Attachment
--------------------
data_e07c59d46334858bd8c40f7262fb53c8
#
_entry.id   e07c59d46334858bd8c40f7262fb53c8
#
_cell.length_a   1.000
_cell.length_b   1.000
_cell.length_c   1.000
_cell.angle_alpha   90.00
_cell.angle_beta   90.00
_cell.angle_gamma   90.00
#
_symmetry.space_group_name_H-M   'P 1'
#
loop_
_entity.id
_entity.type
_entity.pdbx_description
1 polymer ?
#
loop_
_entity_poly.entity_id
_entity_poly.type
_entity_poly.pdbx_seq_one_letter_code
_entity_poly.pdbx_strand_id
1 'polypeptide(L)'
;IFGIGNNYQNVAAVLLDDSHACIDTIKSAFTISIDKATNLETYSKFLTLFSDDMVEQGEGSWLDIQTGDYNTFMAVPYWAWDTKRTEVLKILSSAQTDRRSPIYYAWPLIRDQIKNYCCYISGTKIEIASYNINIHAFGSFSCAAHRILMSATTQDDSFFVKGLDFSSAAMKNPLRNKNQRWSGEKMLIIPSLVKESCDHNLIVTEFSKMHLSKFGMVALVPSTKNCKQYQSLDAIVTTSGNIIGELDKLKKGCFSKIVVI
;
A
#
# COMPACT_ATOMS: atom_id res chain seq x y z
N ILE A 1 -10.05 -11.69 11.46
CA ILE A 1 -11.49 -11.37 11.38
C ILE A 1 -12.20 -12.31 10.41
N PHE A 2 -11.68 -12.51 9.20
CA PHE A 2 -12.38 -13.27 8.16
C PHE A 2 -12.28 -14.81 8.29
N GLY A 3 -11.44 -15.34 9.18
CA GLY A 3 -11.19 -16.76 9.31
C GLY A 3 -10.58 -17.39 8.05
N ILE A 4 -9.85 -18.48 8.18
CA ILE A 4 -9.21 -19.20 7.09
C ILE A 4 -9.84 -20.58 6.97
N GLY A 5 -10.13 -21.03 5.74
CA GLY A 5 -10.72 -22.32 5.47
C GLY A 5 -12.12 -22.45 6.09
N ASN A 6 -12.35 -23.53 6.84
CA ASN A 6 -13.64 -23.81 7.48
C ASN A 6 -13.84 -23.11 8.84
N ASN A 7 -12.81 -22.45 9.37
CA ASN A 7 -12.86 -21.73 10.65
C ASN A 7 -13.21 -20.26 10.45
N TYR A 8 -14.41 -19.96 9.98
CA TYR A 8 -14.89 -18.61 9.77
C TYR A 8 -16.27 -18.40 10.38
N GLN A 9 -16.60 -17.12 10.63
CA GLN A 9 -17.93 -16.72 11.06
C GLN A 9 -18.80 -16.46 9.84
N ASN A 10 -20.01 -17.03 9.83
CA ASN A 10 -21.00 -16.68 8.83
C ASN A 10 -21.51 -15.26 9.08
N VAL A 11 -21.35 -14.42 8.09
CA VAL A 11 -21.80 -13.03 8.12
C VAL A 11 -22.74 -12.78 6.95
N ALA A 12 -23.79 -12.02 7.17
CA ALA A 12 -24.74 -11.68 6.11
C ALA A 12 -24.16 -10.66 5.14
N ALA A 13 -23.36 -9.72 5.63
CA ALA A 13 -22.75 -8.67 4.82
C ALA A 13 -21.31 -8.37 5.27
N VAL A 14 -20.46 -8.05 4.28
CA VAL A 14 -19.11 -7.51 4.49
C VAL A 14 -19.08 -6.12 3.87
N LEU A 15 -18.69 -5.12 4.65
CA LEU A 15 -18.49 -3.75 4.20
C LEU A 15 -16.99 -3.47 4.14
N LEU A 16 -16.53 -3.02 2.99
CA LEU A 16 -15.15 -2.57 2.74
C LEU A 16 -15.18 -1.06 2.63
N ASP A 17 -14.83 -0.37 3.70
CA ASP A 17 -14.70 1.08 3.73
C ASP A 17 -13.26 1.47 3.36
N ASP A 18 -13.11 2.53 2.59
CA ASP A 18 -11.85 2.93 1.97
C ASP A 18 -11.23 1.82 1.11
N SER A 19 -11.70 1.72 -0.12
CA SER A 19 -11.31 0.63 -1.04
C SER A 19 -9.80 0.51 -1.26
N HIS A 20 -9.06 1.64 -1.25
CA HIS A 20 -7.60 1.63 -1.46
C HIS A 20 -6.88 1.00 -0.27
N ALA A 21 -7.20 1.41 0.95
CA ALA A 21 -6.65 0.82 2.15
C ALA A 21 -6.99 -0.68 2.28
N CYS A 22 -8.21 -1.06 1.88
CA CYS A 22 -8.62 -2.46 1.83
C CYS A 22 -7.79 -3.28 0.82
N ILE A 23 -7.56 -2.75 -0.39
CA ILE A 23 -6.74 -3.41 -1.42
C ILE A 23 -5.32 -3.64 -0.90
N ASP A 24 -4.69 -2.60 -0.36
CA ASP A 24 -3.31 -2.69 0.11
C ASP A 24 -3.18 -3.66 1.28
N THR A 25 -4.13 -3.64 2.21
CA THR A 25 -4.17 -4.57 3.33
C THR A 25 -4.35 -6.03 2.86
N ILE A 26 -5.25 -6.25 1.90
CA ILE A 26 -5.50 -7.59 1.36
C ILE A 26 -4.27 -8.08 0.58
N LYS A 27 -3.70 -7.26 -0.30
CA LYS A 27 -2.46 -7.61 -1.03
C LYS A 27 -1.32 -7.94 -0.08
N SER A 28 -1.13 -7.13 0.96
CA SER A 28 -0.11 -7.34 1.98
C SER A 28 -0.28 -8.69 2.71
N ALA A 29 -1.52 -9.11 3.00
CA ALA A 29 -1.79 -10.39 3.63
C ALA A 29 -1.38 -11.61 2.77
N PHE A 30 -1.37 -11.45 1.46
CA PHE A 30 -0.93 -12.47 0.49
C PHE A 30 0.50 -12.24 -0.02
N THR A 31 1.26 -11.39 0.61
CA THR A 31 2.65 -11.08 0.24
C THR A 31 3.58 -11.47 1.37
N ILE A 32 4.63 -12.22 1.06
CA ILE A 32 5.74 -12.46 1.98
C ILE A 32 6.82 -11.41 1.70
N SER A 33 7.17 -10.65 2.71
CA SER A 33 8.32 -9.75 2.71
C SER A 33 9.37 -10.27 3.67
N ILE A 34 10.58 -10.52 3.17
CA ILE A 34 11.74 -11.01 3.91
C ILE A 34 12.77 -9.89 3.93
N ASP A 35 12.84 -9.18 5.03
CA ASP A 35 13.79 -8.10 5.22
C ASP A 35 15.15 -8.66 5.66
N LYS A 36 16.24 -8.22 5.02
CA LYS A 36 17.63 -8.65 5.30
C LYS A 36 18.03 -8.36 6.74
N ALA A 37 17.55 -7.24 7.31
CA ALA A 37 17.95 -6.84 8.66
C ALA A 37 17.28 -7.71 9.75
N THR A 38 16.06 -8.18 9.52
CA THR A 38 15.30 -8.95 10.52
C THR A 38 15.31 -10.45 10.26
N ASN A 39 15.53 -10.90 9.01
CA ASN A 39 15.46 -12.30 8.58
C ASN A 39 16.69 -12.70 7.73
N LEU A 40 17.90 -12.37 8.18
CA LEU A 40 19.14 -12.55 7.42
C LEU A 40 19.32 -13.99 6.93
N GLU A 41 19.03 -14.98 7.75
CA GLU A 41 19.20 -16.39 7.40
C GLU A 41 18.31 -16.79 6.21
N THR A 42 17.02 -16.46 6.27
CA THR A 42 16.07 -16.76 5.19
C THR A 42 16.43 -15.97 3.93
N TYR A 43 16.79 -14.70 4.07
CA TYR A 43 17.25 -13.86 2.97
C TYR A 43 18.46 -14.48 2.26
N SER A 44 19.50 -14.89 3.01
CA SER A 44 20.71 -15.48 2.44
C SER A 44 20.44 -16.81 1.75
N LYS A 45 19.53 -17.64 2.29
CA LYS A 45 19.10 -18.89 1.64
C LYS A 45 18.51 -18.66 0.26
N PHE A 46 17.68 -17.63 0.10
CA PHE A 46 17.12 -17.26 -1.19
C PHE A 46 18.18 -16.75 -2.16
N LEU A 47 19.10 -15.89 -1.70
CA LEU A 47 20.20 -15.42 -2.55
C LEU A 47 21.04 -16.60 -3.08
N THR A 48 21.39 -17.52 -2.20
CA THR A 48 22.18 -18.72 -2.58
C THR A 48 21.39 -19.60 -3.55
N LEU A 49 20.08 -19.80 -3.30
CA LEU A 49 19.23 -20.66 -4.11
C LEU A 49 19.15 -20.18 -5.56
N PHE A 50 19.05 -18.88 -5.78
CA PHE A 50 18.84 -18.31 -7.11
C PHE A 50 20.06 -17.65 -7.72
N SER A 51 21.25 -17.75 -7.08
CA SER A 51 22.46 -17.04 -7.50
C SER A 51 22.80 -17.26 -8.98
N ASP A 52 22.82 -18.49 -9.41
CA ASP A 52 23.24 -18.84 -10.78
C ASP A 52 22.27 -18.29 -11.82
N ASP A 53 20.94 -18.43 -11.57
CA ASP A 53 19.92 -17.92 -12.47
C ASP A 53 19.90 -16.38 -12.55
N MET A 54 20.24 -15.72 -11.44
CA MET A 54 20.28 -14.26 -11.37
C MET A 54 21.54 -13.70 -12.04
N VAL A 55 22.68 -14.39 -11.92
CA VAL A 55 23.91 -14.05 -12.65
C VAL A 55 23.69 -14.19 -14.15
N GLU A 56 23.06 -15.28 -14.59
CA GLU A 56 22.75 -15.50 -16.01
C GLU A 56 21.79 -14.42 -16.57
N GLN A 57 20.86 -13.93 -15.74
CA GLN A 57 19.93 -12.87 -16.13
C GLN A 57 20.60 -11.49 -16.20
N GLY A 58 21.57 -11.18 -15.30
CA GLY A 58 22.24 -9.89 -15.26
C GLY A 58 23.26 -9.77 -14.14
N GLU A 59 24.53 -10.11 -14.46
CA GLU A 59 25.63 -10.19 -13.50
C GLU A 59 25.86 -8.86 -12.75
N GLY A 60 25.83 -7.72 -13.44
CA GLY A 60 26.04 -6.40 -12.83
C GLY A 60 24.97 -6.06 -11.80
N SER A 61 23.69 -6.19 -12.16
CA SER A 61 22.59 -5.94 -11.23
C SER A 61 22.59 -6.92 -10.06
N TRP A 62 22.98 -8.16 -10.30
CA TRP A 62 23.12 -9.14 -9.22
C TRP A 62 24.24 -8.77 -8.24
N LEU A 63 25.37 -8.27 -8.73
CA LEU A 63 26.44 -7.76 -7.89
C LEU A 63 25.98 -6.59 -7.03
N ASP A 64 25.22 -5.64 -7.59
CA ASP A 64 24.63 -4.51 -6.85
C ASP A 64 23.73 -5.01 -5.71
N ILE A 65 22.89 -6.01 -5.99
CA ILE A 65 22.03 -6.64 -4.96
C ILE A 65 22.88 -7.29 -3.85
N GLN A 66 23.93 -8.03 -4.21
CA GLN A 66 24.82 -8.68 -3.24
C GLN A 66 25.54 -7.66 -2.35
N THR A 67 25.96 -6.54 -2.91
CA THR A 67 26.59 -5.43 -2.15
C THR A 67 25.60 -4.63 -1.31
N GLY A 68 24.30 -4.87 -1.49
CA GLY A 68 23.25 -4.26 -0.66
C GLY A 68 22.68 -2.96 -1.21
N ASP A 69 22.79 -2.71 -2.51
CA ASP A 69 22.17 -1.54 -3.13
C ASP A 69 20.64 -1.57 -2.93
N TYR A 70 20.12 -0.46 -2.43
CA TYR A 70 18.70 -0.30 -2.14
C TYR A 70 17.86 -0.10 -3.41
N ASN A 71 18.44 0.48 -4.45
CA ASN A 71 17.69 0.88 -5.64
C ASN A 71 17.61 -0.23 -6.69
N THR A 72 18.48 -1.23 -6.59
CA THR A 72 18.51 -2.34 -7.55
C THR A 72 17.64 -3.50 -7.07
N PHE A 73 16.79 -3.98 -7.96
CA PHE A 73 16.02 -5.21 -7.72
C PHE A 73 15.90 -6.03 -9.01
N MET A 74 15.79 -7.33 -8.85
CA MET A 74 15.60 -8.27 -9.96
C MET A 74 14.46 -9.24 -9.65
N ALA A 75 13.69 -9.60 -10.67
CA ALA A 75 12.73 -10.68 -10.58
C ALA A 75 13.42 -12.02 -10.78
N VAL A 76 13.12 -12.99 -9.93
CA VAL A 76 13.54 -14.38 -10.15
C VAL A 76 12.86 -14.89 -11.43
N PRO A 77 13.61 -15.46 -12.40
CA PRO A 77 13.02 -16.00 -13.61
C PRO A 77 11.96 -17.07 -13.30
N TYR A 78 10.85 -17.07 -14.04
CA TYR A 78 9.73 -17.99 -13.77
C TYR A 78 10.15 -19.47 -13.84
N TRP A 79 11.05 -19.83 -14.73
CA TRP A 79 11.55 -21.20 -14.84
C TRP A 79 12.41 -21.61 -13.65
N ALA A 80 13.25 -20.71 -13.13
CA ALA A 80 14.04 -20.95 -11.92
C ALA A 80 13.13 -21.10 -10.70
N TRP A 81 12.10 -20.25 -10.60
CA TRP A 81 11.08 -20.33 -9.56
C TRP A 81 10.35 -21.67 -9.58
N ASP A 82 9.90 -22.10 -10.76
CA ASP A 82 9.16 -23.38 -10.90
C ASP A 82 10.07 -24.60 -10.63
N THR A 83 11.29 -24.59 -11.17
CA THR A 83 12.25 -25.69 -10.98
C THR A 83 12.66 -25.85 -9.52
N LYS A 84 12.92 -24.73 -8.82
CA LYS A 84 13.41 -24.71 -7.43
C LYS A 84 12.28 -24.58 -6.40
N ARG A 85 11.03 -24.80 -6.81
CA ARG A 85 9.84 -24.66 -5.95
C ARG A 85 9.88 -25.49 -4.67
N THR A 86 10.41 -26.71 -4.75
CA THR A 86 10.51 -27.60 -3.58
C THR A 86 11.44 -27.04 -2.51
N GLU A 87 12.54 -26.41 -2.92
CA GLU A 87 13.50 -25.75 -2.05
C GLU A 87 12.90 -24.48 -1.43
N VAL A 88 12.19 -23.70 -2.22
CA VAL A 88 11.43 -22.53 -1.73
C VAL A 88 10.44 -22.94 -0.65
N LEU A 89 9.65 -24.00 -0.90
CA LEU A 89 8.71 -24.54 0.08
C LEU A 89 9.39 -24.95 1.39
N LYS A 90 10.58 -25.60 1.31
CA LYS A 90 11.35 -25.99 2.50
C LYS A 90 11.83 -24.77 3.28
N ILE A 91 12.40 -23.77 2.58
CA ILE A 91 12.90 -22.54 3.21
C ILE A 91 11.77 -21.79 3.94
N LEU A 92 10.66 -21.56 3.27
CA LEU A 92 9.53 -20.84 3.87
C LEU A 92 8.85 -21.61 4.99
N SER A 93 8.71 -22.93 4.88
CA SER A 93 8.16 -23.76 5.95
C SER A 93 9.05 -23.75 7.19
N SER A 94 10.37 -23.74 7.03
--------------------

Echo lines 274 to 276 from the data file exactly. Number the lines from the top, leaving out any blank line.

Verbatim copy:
N ASP A 82 9.90 -22.10 -10.76
CA ASP A 82 9.16 -23.38 -10.90
C ASP A 82 10.07 -24.60 -10.63